Gunnar told RÚV that there are no signs of magma movements associated with the earthquakes. "We haven't seen anything which suggests magma movements. The quakes seem to be caused by tectonic movements, but it is also likely that there are some fluids involved, perhaps also gases, that these are being pushed to the surface. 

    Grímsey earthquakes 19.feb.18
    Grímsey earthquakes Black triangles show the location of seismic montiroring stations. Grímsey island is at the center of the map. The image shows the location of all earthquakes measured in 1994-2017 (gray dots). The gray dots outline the layout of the fracture zones off the north coast of Iceland. The black arrows, marked HFF show the directions of the movement of the crust at the Húsavíkur-Flateyjarmisgengið, which is the southernmost part of the Tjörnes fracture zone. The red dots show the location of quakes in the current seismic episode, black stars are quakes larger than 4 and the white star shows the epicenter of the 5.2 magnitude quake. The current seismic episode is centered in Skjálfandadjúp, a submarine rift valley, along Grímseyjarbrotabelti, which is part of the Tjörnes fracture zone. Photo/IMO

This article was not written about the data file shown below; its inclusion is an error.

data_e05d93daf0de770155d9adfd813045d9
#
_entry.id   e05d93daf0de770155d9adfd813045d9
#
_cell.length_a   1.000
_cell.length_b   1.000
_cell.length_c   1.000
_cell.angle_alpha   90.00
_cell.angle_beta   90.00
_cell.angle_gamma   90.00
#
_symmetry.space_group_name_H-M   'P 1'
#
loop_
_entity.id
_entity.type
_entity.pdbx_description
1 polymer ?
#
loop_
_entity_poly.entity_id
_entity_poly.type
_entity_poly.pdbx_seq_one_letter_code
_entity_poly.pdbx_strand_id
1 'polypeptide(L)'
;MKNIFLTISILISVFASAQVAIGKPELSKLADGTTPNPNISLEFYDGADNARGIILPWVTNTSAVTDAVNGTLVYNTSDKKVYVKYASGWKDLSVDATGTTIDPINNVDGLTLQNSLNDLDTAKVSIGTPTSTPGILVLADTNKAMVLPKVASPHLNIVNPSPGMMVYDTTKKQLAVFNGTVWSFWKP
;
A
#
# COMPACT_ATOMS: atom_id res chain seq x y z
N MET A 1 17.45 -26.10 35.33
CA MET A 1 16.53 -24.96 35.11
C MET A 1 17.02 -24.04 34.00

• Geology

    Intense earthquakes in Grímsey highly unusual. Volcanic eruption unlikely

    By Staff

    Tjörnes fracture zone Seismic activity on the ocean floor north of Iceland in February. Photo/IMO

    The swarm shaking the tiny Grímsey island, the most remote and northernmost settlement in Iceland has continued unabated over the weekend. The intense seismic episode appears to have changed character, becoming more intense with a higher frequency of powerful quakes.

    The swarm originated in the submarine Tjörnes fracture zone which is created by the movement of the continental plates in opposite directions. It is still too early to say whether the quakes are a harbinger of anything bigger, an volcanic eruption or a massive earthquake. Geophysicists and seismologists have not detected any immediate signs of volcanic activity in connection to the quakes.